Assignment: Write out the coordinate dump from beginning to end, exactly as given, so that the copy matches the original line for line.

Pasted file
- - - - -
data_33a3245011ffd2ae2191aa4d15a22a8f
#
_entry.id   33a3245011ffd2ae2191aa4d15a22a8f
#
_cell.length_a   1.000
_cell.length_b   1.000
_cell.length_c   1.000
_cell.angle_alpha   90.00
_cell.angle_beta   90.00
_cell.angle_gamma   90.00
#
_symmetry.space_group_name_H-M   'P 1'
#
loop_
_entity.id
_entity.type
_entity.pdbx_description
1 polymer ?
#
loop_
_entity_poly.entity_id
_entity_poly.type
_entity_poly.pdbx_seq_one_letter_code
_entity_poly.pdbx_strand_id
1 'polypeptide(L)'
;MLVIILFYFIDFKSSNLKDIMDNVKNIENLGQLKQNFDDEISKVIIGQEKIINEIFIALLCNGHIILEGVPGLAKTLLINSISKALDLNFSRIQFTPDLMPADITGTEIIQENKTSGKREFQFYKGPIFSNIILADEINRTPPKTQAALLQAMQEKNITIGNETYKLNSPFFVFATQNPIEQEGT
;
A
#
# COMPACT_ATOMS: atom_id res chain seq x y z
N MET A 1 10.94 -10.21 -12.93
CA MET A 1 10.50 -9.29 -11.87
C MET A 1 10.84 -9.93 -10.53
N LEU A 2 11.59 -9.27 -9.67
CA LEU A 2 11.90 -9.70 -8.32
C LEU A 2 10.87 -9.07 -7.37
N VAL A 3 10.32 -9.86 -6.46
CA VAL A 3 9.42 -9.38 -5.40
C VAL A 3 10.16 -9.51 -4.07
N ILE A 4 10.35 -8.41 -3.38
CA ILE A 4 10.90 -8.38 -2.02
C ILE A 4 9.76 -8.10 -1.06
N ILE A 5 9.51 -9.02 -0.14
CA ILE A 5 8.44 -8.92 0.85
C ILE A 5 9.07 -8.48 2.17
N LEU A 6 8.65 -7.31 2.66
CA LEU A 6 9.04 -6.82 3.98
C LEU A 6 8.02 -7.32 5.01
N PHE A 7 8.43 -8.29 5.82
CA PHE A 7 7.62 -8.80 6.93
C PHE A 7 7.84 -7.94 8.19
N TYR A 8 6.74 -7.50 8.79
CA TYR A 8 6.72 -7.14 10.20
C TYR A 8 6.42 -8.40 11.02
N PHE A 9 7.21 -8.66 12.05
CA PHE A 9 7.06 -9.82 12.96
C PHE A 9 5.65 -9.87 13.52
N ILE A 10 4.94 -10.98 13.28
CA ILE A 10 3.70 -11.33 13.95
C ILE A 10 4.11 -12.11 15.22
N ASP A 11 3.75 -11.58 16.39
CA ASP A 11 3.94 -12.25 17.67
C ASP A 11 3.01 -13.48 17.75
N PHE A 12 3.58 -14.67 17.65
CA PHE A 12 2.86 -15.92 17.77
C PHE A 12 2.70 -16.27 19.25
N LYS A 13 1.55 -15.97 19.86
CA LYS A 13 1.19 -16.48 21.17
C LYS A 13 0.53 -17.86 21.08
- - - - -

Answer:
data_33a3245011ffd2ae2191aa4d15a22a8f
#
_entry.id   33a3245011ffd2ae2191aa4d15a22a8f
#
_cell.length_a   1.000
_cell.length_b   1.000
_cell.length_c   1.000
_cell.angle_alpha   90.00
_cell.angle_beta   90.00
_cell.angle_gamma   90.00
#
_symmetry.space_group_name_H-M   'P 1'
#
loop_
_entity.id
_entity.type
_entity.pdbx_description
1 polymer ?
#
loop_
_entity_poly.entity_id
_entity_poly.type
_entity_poly.pdbx_seq_one_letter_code
_entity_poly.pdbx_strand_id
1 'polypeptide(L)'
;MLVIILFYFIDFKSSNLKDIMDNVKNIENLGQLKQNFDDEISKVIIGQEKIINEIFIALLCNGHIILEGVPGLAKTLLINSISKALDLNFSRIQFTPDLMPADITGTEIIQENKTSGKREFQFYKGPIFSNIILADEINRTPPKTQAALLQAMQEKNITIGNETYKLNSPFFVFATQNPIEQEGT
;
A
#
# COMPACT_ATOMS: atom_id res chain seq x y z
N MET A 1 10.94 -10.21 -12.93
CA MET A 1 10.50 -9.29 -11.87
C MET A 1 10.84 -9.93 -10.53
N LEU A 2 11.59 -9.27 -9.67
CA LEU A 2 11.90 -9.70 -8.32
C LEU A 2 10.87 -9.07 -7.37
N VAL A 3 10.32 -9.86 -6.46
CA VAL A 3 9.42 -9.38 -5.40
C VAL A 3 10.16 -9.51 -4.07
N ILE A 4 10.35 -8.41 -3.38
CA ILE A 4 10.90 -8.38 -2.02
C ILE A 4 9.76 -8.10 -1.06
N ILE A 5 9.51 -9.02 -0.14
CA ILE A 5 8.44 -8.92 0.85
C ILE A 5 9.07 -8.48 2.17
N LEU A 6 8.65 -7.31 2.66
CA LEU A 6 9.04 -6.82 3.98
C LEU A 6 8.02 -7.32 5.01
N PHE A 7 8.43 -8.29 5.82
CA PHE A 7 7.62 -8.80 6.93
C PHE A 7 7.84 -7.94 8.19
N TYR A 8 6.74 -7.50 8.79
CA TYR A 8 6.72 -7.14 10.20
C TYR A 8 6.42 -8.40 11.02
N PHE A 9 7.21 -8.66 12.05
CA PHE A 9 7.06 -9.82 12.96
C PHE A 9 5.65 -9.87 13.52
N ILE A 10 4.94 -10.98 13.28
CA ILE A 10 3.70 -11.33 13.95
C ILE A 10 4.11 -12.11 15.22
N ASP A 11 3.75 -11.58 16.39
CA ASP A 11 3.94 -12.25 17.67
C ASP A 11 3.01 -13.48 17.75
N PHE A 12 3.58 -14.67 17.65
CA PHE A 12 2.86 -15.92 17.77
C PHE A 12 2.70 -16.27 19.25
N LYS A 13 1.55 -15.97 19.86
CA LYS A 13 1.19 -16.48 21.17
C LYS A 13 0.53 -17.86 21.08